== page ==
Mortgage rates may be rising, but not yet enough to counteract all the other factors that have been whipping the residential real estate market into a frenzy.
Mortgage rates, which had been hovering near record lows this winter, turned a corner in February and have gone up for the last six weeks, making home loans steadily less affordable, according to data from the Mortgage Bankers Association. The latest 2-basis-point jump brought the average rate for a 30-year fixed-rate mortgage to 3.28%, a full 43 basis points over its December low, when it was just 2.85%.
- Refinance applications have decreased with rising mortgage rates, but rates haven’t done as much to dissuade new home purchasers.
- Low inventories are more of a concern for homebuyers than rising mortgage rates.
- Economists predict the housing market may cool slightly but will remain strong as vaccines roll out and economic indicators improve.
During the same time span, refinancing applications have declined, but the trend in applications for purchases—a leading indicator of home sales—hasn’t been as steady. While purchase applications are still 12% below their level at the end of January, they have rebounded and regained lost ground over the last three weeks, now 11% above their low logged on Feb. 19.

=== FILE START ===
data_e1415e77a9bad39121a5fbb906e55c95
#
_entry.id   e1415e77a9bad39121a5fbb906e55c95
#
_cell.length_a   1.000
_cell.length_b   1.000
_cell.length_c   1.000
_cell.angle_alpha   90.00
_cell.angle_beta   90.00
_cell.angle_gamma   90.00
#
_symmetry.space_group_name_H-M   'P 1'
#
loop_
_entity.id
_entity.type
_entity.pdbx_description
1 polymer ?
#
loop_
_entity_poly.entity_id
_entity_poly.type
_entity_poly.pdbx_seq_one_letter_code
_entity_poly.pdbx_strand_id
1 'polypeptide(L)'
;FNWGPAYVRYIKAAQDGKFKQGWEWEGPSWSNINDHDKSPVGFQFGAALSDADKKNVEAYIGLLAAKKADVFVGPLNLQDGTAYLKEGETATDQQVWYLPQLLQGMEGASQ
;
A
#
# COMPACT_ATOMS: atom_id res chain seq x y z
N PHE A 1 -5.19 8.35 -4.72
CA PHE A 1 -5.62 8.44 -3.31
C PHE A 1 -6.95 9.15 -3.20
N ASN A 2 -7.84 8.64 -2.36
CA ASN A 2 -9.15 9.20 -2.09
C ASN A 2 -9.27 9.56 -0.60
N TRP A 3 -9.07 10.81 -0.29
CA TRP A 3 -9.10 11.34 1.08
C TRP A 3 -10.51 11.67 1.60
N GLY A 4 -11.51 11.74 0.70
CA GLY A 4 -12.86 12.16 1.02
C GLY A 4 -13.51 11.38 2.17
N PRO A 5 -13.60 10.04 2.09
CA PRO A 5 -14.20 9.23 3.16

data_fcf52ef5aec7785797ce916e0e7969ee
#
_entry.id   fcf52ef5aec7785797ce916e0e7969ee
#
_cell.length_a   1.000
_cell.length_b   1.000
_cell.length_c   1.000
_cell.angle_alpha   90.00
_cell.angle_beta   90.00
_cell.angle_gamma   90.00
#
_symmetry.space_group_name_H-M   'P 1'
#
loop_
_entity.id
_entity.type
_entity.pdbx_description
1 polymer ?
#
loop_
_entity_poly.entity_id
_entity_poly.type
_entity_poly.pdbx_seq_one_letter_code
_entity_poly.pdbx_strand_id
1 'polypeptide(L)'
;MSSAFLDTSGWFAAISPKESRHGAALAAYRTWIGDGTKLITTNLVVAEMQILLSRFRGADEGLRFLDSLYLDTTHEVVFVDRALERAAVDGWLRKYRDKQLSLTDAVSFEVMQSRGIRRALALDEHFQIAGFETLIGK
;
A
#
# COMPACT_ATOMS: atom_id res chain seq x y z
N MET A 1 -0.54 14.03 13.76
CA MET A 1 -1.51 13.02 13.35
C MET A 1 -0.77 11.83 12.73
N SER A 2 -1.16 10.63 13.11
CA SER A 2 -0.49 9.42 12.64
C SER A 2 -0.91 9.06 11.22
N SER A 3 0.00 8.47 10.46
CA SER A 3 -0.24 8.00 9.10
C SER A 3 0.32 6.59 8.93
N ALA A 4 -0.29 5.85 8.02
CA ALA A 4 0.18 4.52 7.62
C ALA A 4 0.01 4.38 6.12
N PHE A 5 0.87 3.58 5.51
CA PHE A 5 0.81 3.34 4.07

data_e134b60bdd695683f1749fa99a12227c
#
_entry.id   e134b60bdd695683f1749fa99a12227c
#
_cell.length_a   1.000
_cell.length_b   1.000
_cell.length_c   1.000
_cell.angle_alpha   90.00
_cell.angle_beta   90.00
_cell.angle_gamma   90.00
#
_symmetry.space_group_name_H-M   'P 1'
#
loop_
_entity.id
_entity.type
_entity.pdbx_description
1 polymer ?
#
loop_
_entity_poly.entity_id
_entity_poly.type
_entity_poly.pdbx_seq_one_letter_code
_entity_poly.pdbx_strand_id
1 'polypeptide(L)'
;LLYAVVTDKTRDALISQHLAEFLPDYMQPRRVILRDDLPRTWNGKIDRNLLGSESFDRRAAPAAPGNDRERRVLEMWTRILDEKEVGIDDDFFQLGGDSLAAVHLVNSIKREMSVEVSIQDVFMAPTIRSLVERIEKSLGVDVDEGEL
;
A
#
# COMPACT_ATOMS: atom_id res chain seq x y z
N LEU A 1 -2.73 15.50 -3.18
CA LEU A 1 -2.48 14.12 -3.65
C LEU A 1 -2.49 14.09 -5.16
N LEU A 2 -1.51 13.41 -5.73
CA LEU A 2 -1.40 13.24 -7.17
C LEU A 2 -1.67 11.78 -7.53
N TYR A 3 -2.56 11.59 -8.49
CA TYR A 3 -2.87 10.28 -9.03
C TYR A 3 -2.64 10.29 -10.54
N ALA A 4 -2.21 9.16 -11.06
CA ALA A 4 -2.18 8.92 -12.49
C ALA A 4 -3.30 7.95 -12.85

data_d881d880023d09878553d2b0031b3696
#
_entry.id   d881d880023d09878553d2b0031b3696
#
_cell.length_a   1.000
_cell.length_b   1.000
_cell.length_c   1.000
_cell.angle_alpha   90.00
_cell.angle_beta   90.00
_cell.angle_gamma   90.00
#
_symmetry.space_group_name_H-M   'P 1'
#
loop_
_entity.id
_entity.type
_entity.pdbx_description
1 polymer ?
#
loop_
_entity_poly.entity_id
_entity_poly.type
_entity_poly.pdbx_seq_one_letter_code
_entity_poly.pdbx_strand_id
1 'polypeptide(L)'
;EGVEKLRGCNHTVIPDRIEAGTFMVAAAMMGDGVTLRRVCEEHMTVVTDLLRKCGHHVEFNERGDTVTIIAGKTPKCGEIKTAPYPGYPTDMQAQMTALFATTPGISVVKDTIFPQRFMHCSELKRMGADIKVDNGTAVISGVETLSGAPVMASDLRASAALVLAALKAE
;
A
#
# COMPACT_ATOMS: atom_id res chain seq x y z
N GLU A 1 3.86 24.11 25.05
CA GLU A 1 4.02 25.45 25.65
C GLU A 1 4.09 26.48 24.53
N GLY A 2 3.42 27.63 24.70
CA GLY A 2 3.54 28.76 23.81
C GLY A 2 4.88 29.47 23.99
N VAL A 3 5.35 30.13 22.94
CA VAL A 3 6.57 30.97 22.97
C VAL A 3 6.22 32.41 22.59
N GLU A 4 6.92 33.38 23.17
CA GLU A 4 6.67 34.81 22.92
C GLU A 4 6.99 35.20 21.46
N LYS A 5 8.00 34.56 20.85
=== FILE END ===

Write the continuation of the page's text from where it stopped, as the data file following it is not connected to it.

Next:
Breon Price, a broker and loan originator at Motto Mortgage Apex in Ohio, said higher rates haven’t had much impact on homebuyers he deals with because competition is fierce for the severely depleted inventory of homes for sale. Having already overcome the sticker shock that accompanies today’s record home prices, few balk at an interest rate that may be slightly over 3%, he said.
“The impact that rates have on a person’s interest in buying a home is diminishing,” he said. “Rates were so low anyways, people were shocked at what their payment was going to be at 2.5%. At 3%, it’s still in their comfort zone.”
Economists have predicted that the feverish housing market will cool down in the second half of the year in the face of those rising rates. And, indeed, the decline in purchase applications since January points to a slight chill in the air. But there is a tug-of-war between the increasing cost of borrowing and optimism about the economy that’s being lifted by vaccines and the American Rescue Plan relief bill. It’s too soon to count out the upbeat side just yet.
“Homebuyer demand this spring is being fueled by the improving job market, rising economic outlook, and ongoing wave of millennial households interested in buying their first home,” said Joel Kan, vice president of economic and industry forecasting at the Mortgage Bankers Association, in an email. “While mortgage rates are likely to move somewhat higher, the purchase market remains on track for a record year,” added MBA’s chief economist, Mike Fratantoni, in a prepared statement.